Thursday, 11 October 2012

Boarding Discovery for the first time (Gwyn Griffiths)

Downtown Santa Cruz
Santa Cruz, Tenerife, 28 November 1976. That’s the place and date I first saw, and stepped aboard, RRS Discovery. Some six weeks earlier I had started work as an instrument engineer at the Institute of Oceanographic Sciences at Wormley. Cruise 80 was to be my first experience at sea, under the tutorship of John Smithers as the expert on the apparatus for measuring conductivity (for salinity), temperature, and depth, the CTD. We had arrived two days before sailing, and there was time for a trip by hire-car to the volcano at the heart of the island, Pico del Teide. With four of us on board, the little car struggled climbing the foothills, but we made it to the cable car station. After the ride, a not-too-arduous path took us to the summit at 3,718 metres above sea level. The view was magnificent.

There were then final preparations before sailing and, in the evening, the last meal ashore was, in a phrase I was to hear many more times over the years, “this little place that I know where …”. In Santa Cruz in November 1976, my recollection is that this was a shack not too far from the shore over some very rough ground to the south of the wharf. Squid and Fundador seemed like a good combination at the time. At sea the next morning, it proved to be anything but.


Monumento a los Caídos (Monument to the Fallen of the Spanish Civil War), Plaza de España de Santa Cruz de Tenerife, as I photographed it in 1976, left, and, pedestrianized, in 2010. The blue sky does not change
Teide from part way up, and John Smithers at the peak

My first Discovery cruise (John Gould)

Hove to in the Bay of Biscay
As a young PhD student I joined Discovery cruise 10 in Plymouth in February 1966. This was to be my first experience of deep-sea oceanography under the watchful eye of John Swallow. The cruise was far from uneventful, the third mate was taken ill soon after we sailed and was sat at anchor in Jennycliff Bay waiting for the RFA to find a replacement. The Bay of Biscay lived up to its reputation and we made slow progress towards our work area between Madeira and the Azores. When we eventually started work I remember being amazed at how long it took to work a water bottle station in 5km of water: very different from the Irish Sea.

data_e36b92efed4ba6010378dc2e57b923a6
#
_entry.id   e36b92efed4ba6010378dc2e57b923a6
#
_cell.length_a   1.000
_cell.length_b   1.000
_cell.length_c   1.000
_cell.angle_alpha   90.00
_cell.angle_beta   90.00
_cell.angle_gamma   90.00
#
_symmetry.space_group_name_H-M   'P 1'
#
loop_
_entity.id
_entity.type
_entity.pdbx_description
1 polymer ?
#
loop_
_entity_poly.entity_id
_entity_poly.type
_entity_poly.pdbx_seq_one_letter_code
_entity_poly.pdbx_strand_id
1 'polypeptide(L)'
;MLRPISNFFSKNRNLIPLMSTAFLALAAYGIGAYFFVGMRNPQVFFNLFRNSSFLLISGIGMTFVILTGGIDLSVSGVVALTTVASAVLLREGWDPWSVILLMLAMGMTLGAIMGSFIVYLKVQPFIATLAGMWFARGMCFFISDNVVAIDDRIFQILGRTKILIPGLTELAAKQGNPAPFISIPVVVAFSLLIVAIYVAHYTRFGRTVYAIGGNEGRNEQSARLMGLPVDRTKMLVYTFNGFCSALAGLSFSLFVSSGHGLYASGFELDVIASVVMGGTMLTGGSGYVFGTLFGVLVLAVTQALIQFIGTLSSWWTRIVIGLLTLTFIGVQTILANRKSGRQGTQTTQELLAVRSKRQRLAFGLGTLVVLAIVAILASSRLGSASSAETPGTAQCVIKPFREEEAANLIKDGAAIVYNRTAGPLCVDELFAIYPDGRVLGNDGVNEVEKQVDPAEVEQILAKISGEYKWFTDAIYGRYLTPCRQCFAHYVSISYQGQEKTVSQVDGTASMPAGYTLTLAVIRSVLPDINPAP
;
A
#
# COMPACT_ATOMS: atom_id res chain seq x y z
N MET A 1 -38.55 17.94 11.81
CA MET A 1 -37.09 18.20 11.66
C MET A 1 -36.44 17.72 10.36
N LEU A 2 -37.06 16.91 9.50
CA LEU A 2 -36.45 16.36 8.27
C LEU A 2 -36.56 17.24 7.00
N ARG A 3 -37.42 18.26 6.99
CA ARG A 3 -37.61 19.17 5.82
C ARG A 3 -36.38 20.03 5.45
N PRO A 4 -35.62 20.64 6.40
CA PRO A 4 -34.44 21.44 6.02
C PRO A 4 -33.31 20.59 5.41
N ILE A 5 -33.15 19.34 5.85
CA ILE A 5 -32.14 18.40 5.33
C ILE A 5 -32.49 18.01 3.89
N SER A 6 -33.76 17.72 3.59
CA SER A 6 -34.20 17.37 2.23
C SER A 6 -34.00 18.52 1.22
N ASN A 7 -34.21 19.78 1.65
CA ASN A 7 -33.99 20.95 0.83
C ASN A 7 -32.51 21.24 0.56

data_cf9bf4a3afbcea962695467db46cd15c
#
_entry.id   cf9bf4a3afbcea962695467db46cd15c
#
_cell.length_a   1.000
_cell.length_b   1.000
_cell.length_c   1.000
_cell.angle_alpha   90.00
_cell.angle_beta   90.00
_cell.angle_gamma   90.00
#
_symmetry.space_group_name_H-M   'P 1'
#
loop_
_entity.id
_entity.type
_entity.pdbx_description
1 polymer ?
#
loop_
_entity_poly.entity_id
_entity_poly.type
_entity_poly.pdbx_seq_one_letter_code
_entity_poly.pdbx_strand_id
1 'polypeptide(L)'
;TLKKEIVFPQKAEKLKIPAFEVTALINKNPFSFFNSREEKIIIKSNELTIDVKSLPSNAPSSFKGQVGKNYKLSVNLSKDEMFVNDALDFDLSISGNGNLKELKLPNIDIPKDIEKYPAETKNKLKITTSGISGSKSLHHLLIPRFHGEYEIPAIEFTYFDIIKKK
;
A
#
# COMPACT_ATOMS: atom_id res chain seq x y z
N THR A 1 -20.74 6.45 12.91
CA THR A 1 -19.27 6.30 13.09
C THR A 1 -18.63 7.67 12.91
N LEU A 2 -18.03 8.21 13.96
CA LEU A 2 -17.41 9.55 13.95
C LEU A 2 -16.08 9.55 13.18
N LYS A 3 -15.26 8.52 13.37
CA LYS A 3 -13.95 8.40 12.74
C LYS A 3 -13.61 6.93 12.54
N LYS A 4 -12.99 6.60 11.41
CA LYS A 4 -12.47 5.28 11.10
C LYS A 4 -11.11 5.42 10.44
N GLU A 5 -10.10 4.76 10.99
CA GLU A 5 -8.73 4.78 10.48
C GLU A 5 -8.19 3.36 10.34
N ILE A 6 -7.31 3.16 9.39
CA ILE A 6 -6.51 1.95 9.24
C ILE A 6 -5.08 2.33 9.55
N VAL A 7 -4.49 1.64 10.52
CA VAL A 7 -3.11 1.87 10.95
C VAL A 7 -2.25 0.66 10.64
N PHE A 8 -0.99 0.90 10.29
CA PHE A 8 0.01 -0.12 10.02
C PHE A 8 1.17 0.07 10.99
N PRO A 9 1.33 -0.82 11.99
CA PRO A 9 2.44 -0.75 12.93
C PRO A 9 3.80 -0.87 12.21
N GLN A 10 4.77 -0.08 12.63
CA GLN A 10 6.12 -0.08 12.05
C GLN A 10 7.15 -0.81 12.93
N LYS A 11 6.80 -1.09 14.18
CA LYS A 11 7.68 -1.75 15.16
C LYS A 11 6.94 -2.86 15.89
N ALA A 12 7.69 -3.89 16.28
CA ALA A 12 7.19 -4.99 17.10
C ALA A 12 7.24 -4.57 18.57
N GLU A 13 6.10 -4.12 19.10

"Jack" Carruthers holds court on the foredeck
We were a mixture of old and young, experienced and novices. The oldest was J.N. “Jack” Carruthers (then 70) who was there to test one of his “Heath Robinson” style devices, a far cry from the main purpose of the cruise to make some of the first measurements with recording current meters on subsurface moorings and to compare these with Swallow’s neutrally buoyant floats. We were also making measurements of internal waves using a massive towed thermistor chain that seemed to spend more time on deck that in the water and required copious applications of WD40 to keep it going. The science met with mixed success and we lost several of the new current meters.

Discovery  arriving in Madeira
In the port calls in Madeira we explored the market, ate the locally-caught espada (black scabbard fish) and such delicacies as custard apples and of course we drank Madeira and the local aguardente . This was before the era of mass tourism (the airport had only opened in 1964) and much of the island seemed very poor but the scenery was spectacular and a haven of calm from the bustle of Funchal was the British Club (now Quinta Magnolia) that boasted a 9-hole golf course with fairways covered with freesias.

John Swallow and a water bottle
Life on board was much more formal than nowadays. Even a lowly student in cabin S9 next to the bow propeller was woken by a cup of tea brought by the watchman each morning. We were served tea in china cups each afternoon at 4 o’clock and of course we had to wear a jacket and tie for dinner. The food was very traditional each Sunday was marked with tomato soup, roast chicken and plum duff with custard. Two redeeming features of life on board were the drinks and “small eats” before Sunday lunch, the occasional traditional Navy rum issue and that fact that Harry Moreton, the bosun would even wash and iron your clothes for a small consideration.

Best of all, lasting friendships were made on that cruise and when we returned to Plymouth John Swallow (who had impressed me with his attention to detail, physical strength and ability to manage without sleep) casually said to me, “If you are looking for a job when you finish your PhD please let me know”. I did and as they say – the rest is history. That was to be the first of my 15 cruises on Discovery, 8 as Principal scientist.